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Supporting school security requires education and available, tested products

How the glazing industry can get involved, and what they should know

Student entering classroom

While my high school teens and students across the U.S. begin their summer break, parents and the school officials remain on heightened alert to improve school security.

Because shooter attacks have become of utmost concern, states and school districts are actively working to determine the appropriate approach to managing these issues and how to invest funds. Many options are being considered and implemented, including security guards, panic buttons and security cameras. As more districts are turning to protective glazing products as a first line of defense, the fenestration industry is doing its part to define performance standards and develop protective product solutions.

When it comes to glazing security, it begins with understanding what concerns to address and the associated risks to mitigate. But, in several, new, state-proposed school safety standards, the security glazing language is ambiguous. When subject to interpretation, the school design team is left to determine the level of protection to specify. Often, they turn to glazing contractors and fenestration product suppliers for assistance.

Why glazing/fenestration input is critical when choosing school security systems

Supporting this critical selection process, this means having products tested for the relevant security levels and educating the design team on the available options. For example, the recently released ASTM F3561 Standard Test Method for Forced-Entry-Resistance of Fenestration Systems After Simulated Active Shooter Attack has eight levels of forced-entry resistance. This test is performed on a window or door assembly to simulate a single-person active shooter weakening the system with repetitive shots followed by physical impact to gain entry into a facility.

Another common standard, ASTM F1233 Standard Test Method for Security Glazing Materials and Systems evaluates the resistance of security glazing for ballistic only, physical attack only, or ballistic attack followed by physical. This test method also has a wide range of resistance levels using various hand tools and/or ballistic attack.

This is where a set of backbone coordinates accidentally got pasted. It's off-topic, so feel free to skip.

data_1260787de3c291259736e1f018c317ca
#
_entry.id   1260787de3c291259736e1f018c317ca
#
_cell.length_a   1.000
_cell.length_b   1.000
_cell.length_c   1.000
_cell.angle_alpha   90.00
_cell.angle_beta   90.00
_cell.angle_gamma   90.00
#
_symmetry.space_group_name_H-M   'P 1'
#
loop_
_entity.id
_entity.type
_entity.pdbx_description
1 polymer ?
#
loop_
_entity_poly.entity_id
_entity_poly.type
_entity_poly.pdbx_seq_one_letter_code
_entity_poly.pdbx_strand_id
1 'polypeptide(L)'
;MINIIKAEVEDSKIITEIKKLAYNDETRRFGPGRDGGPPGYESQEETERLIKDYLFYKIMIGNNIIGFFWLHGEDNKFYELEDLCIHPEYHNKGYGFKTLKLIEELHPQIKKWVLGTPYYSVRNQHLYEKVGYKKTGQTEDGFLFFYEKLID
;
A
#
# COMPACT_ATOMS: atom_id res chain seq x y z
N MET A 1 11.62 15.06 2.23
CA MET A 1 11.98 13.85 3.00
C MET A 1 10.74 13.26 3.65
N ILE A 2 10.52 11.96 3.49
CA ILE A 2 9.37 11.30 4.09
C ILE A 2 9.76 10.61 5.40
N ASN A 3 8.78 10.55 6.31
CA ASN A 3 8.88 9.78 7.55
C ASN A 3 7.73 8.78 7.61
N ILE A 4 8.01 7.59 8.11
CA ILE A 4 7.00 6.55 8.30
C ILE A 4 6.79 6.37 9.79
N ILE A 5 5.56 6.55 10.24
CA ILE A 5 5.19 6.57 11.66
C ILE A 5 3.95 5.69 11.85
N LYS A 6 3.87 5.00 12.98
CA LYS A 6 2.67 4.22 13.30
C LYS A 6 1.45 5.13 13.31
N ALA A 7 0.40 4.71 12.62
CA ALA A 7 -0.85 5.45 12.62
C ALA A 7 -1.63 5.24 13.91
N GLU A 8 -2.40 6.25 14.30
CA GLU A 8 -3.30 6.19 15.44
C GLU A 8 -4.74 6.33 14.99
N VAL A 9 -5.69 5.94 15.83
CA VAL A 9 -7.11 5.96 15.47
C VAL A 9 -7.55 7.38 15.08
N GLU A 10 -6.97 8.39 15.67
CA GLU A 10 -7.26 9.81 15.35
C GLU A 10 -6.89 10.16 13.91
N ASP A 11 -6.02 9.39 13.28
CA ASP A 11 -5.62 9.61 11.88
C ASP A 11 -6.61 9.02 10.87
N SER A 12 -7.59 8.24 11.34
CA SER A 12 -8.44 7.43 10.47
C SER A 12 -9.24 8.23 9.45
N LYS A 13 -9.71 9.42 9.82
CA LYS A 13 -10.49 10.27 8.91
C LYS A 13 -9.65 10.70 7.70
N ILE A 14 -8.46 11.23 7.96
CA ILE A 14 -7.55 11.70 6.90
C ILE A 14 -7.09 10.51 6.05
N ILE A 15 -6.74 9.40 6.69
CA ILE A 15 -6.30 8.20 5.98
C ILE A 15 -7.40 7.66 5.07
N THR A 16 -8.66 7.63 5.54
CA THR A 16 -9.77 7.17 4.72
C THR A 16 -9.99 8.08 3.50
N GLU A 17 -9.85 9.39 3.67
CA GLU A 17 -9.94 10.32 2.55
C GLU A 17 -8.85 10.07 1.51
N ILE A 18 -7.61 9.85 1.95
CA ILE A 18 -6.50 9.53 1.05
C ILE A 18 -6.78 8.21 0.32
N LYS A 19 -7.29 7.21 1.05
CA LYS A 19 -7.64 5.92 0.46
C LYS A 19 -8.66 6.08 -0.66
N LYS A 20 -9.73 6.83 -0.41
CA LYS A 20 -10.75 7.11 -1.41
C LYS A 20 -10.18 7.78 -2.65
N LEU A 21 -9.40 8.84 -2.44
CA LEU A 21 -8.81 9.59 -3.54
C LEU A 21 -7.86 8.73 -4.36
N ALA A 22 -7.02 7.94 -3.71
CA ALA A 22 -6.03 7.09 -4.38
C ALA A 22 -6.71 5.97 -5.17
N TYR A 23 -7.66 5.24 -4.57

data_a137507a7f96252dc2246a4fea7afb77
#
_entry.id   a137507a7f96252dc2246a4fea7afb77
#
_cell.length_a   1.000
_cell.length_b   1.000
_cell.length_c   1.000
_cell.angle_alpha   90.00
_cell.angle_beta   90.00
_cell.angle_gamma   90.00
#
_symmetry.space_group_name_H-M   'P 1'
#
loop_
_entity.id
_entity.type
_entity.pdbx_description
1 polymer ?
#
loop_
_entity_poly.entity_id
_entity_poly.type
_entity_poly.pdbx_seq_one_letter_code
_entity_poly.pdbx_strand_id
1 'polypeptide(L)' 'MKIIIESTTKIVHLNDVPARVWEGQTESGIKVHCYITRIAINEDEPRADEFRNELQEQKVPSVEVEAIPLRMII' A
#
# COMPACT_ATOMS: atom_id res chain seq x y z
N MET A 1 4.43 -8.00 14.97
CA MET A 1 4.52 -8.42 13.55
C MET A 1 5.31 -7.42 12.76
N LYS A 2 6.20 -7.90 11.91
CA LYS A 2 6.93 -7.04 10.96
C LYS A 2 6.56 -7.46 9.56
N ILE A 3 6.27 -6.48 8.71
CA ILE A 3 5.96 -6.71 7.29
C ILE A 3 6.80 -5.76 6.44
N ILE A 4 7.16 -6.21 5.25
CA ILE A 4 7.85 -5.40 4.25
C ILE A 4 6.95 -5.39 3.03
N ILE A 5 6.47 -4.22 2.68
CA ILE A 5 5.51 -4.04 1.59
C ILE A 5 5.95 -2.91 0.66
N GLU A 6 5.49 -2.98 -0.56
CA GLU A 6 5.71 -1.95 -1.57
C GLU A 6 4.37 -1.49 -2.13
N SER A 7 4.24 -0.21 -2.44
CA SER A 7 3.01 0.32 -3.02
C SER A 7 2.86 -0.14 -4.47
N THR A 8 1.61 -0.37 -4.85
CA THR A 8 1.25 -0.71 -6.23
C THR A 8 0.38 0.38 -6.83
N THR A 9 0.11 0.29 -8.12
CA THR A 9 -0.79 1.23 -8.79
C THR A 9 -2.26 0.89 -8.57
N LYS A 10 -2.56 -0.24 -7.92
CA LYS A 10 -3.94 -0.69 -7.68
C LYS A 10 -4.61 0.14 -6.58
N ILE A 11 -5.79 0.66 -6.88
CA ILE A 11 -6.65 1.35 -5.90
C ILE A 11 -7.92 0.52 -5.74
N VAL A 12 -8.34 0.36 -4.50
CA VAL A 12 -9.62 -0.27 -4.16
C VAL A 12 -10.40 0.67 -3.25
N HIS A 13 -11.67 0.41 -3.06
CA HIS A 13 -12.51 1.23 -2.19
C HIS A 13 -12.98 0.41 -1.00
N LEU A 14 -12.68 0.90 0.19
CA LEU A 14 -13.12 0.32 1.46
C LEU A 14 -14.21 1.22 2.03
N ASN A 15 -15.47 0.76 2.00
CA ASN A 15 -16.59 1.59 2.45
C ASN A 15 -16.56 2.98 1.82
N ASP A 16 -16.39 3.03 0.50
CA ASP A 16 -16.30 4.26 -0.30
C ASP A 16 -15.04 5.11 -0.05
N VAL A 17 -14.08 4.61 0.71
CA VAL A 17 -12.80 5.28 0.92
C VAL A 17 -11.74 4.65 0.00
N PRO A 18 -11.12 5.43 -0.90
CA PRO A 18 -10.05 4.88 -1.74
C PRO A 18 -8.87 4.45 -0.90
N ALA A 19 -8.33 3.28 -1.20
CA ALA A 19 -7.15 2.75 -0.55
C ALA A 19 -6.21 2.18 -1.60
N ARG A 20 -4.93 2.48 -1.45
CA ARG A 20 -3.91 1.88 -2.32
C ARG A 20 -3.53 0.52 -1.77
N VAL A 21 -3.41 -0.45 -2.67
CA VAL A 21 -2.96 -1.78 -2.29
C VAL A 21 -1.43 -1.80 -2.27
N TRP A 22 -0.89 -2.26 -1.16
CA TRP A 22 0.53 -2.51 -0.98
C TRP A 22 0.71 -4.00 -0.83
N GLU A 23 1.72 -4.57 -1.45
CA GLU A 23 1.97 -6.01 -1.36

For higher levels of resistance, the window or door products may require nonstandard glazing methods. Examples include structural silicone beads instead of standard glazing gaskets, increased minimum glass bites and mechanically fastened glazing beads.

Glazing contractors and installers familiar with school renovations and construction know how tight these schedules can be. Additional planning and time may be needed to accommodate high-performance protective glazing systems. Involving these suppliers as early as possible allows for the best understanding of the applicable glazing requirements, tested products and associated lead times.

Installation resources for school security products

The National Glass Association’s (NGA’s) educational resources on this topic include the “School Security Glazing” Glass Technical Paper, which is available free for download. NGA’s Glass and Glazing Advocacy Days and issue brief are other ways our industry has come together to advocate the use of security glazing in schools. Recently, two colleagues attended this event and were impressed with the representation from the industry.

It’s up to us to continue developing and promoting these solutions to provide our children with a secure building where they can stay focused on learning.


Lisa May

Lisa May

Lisa May, LEED Green Associate, serves as the director of preconstruction and architectural services for EFCO, Tubelite and Alumicor. She can be reached at or 877-678-2983.